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I got Column1, Column2, Column3, Column4, Column5, Column6

I'd like to group Column1 and get the row sum of Column3,4 and 5

When I apply groupby() and get this that is correct but it's leaving out Column6:

    df = df.groupby(['Column1'])[['Column3', 'Column4', 'Column5']].sum

I tried with this but it doesn't group according to Column1 and it doesn't sum anything, but I get all my columns:

    df.sort_values(['Column1']).groupby(['Column3', 'Column4', 'Column5']).sum()

How can I use groupby() correctly in this case?

Thank you!

I add my code:

    df = df.drop(['Position', 'Swap', 'S / L', 'T / P'], axis=1)
    df = df.groupby(['Symbol']).agg({'Profit': ['sum'], 'Volume': ['sum'], 'Commission': ['sum'], 'Time': pd.Series.mode})
    df['Comm. ratio'] = (df['Commission'] / df['Profit'])
    df['Comm. ratio'] = df['Comm. ratio'].round(2)
    df['Net profit'] = (df['Profit'] + df['Commission'])
    df.loc['Total'] = pd.Series([df['Commission'].sum(),df['Profit'].sum(),df['Net profit'].sum()], index = ['Commission','Profit','Net profit'])

The output is:

output

As you can see it adds "sum" and "mode" rows that I'd like not to have.

Moreover, it ignores the df.loc['Total'] code and it leaves the Total row empty.

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  • $\begingroup$ I added the changes you can make to fix the column names and to add the overall totals to my answer below. $\endgroup$ – Donald S Jul 11 '20 at 9:04
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I think the answer depends on what you want to do with column 6. Keep in mind that the values for column6 may be different for each groupby on columns 3,4 and 5, so you will need to decide which value to display. Typically, when using a groupby, you need to include all columns that you want to be included in the result, in either the groupby part or the statistics part of the query.

If you don't want to group by that column, you can just display the min or mode value. In general, if you want to calculate statistics on some columns and keep multiple non-grouped columns in your output, you can use the agg function within the groupyby function.

Example with most common value for column6 displayed:

df.groupby('Column1').agg({'Column3': ['sum'], 'Column4': ['sum'], 'Column5': ['sum'], 'Column6': pd.Series.mode})

Full example with code:

enter image description here

If there is a tie for most common, with one Mary and one Jane both being Female Engineers, this will generate an error as mode doesn't reduce to a single answer:

enter image description here

You will need to use another aggregate in that case, such as min, which will choose Jane as an alphanumeric min:

enter image description here

If you don't like the look of the multi-index, you can remove it using as_index=False and replacing the column names with a list(map(...join...))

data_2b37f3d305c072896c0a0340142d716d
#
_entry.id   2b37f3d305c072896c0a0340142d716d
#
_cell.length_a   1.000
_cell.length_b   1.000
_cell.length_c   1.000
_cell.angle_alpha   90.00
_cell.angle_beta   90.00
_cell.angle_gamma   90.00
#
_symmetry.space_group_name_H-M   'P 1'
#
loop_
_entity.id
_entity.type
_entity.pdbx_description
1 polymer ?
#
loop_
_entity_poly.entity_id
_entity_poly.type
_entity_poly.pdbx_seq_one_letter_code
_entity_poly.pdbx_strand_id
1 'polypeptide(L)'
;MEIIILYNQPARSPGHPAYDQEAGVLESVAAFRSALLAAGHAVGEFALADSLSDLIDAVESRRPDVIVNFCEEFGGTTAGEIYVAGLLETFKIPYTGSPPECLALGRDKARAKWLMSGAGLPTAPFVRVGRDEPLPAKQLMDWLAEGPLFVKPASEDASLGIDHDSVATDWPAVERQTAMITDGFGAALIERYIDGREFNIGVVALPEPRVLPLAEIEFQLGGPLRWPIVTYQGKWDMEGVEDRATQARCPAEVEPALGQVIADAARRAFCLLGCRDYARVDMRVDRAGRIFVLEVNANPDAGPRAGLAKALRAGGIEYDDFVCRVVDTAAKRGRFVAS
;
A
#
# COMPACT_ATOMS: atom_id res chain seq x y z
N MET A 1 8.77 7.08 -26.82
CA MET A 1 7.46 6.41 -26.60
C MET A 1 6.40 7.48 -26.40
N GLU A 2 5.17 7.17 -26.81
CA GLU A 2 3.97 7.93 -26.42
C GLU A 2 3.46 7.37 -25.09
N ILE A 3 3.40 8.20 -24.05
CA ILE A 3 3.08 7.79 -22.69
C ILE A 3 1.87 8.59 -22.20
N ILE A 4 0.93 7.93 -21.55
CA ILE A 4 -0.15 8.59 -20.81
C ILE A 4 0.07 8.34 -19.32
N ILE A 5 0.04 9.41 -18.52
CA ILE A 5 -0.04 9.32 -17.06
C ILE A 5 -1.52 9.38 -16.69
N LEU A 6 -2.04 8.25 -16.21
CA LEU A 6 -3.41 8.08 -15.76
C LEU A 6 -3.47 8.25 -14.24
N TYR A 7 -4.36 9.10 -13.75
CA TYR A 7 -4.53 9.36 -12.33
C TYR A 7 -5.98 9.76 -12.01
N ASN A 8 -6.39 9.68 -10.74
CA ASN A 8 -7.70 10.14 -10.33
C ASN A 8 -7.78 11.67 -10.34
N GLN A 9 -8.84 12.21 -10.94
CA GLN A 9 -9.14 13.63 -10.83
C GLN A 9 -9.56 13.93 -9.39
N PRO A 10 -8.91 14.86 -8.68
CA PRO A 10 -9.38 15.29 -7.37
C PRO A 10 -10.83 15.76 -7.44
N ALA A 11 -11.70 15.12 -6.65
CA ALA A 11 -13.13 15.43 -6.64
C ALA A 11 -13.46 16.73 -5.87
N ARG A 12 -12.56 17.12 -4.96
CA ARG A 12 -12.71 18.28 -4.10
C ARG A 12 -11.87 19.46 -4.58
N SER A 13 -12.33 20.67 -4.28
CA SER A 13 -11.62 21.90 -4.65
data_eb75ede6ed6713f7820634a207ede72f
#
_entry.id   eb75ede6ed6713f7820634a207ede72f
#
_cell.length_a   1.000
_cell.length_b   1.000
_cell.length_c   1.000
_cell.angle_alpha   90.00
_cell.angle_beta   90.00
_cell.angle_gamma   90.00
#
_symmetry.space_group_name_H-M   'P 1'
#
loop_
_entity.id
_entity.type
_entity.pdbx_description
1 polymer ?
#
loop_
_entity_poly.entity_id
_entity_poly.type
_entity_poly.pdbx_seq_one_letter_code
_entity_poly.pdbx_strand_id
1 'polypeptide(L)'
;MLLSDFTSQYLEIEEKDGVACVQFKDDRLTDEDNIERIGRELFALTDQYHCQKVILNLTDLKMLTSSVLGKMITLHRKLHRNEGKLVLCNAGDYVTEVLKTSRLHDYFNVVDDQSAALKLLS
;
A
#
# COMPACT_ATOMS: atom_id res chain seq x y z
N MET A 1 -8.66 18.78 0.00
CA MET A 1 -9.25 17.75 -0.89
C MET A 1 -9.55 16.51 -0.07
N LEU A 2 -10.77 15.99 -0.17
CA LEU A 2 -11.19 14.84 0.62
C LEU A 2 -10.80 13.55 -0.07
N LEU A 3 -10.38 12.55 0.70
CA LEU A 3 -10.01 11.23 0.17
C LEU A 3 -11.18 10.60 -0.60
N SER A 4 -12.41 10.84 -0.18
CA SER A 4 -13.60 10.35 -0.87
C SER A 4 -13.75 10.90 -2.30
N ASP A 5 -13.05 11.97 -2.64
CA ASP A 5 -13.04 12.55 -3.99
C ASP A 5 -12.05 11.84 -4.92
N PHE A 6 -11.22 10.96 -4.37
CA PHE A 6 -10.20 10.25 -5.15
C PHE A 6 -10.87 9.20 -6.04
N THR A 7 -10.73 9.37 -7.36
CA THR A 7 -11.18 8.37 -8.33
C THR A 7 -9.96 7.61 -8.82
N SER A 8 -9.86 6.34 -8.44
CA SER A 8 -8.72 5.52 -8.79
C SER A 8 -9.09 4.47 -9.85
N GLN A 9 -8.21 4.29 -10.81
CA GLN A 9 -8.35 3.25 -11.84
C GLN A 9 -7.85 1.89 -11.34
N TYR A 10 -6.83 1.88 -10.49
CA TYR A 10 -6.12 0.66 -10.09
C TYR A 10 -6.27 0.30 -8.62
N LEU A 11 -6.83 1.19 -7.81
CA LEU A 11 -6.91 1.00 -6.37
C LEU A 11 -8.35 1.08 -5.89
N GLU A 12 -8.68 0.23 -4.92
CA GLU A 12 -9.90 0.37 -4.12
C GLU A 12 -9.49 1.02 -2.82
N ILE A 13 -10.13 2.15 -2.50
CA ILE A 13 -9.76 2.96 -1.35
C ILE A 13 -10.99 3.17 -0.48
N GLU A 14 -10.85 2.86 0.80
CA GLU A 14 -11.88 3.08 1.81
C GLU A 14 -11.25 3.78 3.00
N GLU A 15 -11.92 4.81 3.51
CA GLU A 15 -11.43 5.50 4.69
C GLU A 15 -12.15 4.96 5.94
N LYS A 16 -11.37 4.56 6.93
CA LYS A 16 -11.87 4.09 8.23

enter image description here

or remove it using to_flat_index() which gives a slightly different format for the columns:

enter image description here

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  • $\begingroup$ Thanks for the suggestion. It seems working somehow but I don't understand the pd.Series.mode to keep other columns. It indeed works but it adds another row with "sum" and "mode". Also how it is possible to include more than 1 column along with Column6, such as Column7, Column8. And why to sum different columns is not possible to group them in a single .sum(), rather than selecting 1 colum and sum it, and so on? I'll post my code below to explain better the situation. $\endgroup$ – Steven Jul 11 '20 at 7:53
  • $\begingroup$ mode is a also a group by function. It just selects the most common value given the grouping. For example, in the table from my code, you can see the name "Joe" 2 times, so it is the most common value for M and Engineer. This is why it shows up in the mode column. $\endgroup$ – Donald S Jul 11 '20 at 8:09
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    $\begingroup$ I added some examples above on how to remove the extra row/multi-index with "sum" and "mode". You can sum multiple columns into one column as a 2nd step by adding a new column as a sum of sums column, df['total_sum'] = df['column3sum'] + df['column4sum'] etc. $\endgroup$ – Donald S Jul 11 '20 at 8:40
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    $\begingroup$ It may be having trouble with determining the mode from the data. Try this instead: df.groupby('Column1').agg({'Column3': ['sum'], 'Column4': ['sum'], 'Column5': ['sum'], 'Column6': 'min', 'Column7': 'min', 'Column8': 'min'}) $\endgroup$ – Donald S Jul 11 '20 at 9:43
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    $\begingroup$ Yes, it worked. It's tricky how to figure this things out. $\endgroup$ – Steven Jul 11 '20 at 9:49

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